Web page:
Self-Hatred, Autism, and Discrimination: How I Left My Feeling of Inferiority at the Door


Reilly Smith

Integration can be hard, but that's nothing to be ashamed of.

Andrew Clair, Staff Reporter

A cold September gust of wind stretched across the asphalt landscape, slapping against my face and worsening the bubbling anxiety already growing in the pit of my stomach. Pensively walking towards the designated line for second graders, I anxiously waited for the whistle to boom and the first day at my new school to begin. This class was much different than the others I had taken though, with changes far beyond an altered environment.

This was the first day I would partake in mainstream American education.

Before St. Rose, the school I was now attending, most of the people in my class didn’t speak English fluently. Most of them, as a matter of fact, didn’t speak any languages at all.

They couldn’t.

Prior to St. Rose, I was attending a class for those with neurological or mental disorders, while occasionally spending time with ‘normal’ kids, since I was recognized as someone who could potentially move on to greater things.

Asperger Syndrome (AS) is a neurological disorder that, according to the Diagnostic and Statistical Manual of Mental Disorders, affects someone’s ability to interact socially and pick up on social cues, while also compelling the individual to have restrictive and repetitive behavioral patterns and interests.

But for someone who experiences autism first hand, this isn’t what it meant to me.

For me, it meant awkward stares, unintelligible squeals from my peers in the background, the condescending mumble from my neurotypical classmates, confusion about my identity, and most of all, it meant the deep-seated feeling that I was inferior.

While being entirely avoidable, this is a common experience for those going through childhood with a mental abnormality.

Contrasting my time at St. Rose to my occasional visitations in a typical classroom environment at the school I went to prior, I remember one critical difference in the behavior between the two groups. Those that were told about my differences mocked me, and when my Asperger’s was not revealed, my peers remained completely oblivious.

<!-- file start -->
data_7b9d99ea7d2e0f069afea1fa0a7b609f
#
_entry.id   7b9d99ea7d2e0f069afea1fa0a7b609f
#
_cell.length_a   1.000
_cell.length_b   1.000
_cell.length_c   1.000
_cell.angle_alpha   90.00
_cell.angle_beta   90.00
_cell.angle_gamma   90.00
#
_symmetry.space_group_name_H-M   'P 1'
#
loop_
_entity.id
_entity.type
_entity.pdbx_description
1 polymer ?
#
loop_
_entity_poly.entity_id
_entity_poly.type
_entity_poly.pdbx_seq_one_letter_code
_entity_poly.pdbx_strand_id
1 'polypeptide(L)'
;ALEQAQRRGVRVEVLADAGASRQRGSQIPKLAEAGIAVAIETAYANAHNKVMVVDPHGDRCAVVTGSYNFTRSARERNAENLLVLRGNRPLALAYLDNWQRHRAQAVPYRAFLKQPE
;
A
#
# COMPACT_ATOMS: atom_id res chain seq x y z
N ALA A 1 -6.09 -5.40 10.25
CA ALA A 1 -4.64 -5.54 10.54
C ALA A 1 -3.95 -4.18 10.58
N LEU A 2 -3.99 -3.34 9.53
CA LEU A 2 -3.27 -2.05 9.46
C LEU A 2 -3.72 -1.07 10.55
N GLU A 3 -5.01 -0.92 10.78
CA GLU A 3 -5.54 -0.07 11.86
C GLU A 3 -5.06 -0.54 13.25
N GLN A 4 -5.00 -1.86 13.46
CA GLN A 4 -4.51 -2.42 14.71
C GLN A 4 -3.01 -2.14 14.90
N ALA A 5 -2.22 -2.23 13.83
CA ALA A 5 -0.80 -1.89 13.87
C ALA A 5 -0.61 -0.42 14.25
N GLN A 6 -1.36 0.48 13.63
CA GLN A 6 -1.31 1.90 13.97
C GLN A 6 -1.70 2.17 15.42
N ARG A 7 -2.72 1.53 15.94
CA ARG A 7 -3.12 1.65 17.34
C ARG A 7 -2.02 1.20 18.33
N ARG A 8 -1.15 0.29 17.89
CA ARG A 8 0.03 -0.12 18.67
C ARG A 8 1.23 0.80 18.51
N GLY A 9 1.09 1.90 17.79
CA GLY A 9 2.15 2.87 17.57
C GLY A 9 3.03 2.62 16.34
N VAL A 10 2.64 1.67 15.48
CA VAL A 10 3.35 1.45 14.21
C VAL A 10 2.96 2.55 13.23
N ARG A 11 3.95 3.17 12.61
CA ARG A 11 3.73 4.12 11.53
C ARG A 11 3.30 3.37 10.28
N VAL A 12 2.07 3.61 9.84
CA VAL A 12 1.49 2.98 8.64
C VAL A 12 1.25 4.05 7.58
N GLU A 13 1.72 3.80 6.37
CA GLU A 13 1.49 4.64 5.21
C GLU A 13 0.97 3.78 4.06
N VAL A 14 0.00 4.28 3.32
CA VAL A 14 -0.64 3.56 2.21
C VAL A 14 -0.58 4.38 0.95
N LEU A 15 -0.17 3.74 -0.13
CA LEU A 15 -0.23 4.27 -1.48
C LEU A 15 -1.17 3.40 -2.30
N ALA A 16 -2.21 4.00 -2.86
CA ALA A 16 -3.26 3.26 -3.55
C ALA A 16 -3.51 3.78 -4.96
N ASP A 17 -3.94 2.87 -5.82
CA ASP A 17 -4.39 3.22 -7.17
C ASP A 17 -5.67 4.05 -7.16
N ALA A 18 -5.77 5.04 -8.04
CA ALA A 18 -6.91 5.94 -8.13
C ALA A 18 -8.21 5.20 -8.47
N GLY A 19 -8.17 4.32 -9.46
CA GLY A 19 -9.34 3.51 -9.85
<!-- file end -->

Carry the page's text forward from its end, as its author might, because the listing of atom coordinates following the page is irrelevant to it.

As I came to understand over time, the adults in charge who notified the students imprinted their internal prejudice on them, fostering a mentality of division that artificially set me apart from my classmates.

And, indirectly, this mentality spread to me from my peers, who couldn’t understand me and were predisposed to the idea that I was unchangeably divergent from the larger group.

Many social boundaries we have today aren’t based in reality but are a primitive construction of culture, warping potential harmony into intransigent separations that arbitrarily leave some advantaged, and some left behind, feeling guilty or lesser to those around them.

More than just neurological differences though, our histories, experience, capabilities, and attributes can and often are assigned unwarranted value by a society that isn’t focused on the complexity of human nature, but rather the ideal person: athletic, confident, calm, unfeeling, attractive, and accepting.

This is not to say there aren’t scientific and objective truths when confronting abnormalities in the brain, or certain traits that aren’t universally beneficial. However, using these differences to classify the individual, something infinitely complicated, is naive and inevitably harmful.

For someone like me, it was easy to believe that the difference that set me apart from this western archetype of the perfect citizen made me worse than the ones who couldn’t understand me, and who viewed the world only through their own perspective.

Retrospectively, I see now that I wouldn’t have had it any other way.

Recognizing these truths now, I, and hopefully others, can leave any sense of inferiority at the door when walking into La Salle today. Not because we don’t possess any flaws, or because we won’t ever be less intelligent or athletic than someone we meet, but because I now understand what really matters.

I’ll leave my feeling of inferiority at the door today because someone still somewhat unaffected by social conditioning, like a second-grader, wouldn’t even notice.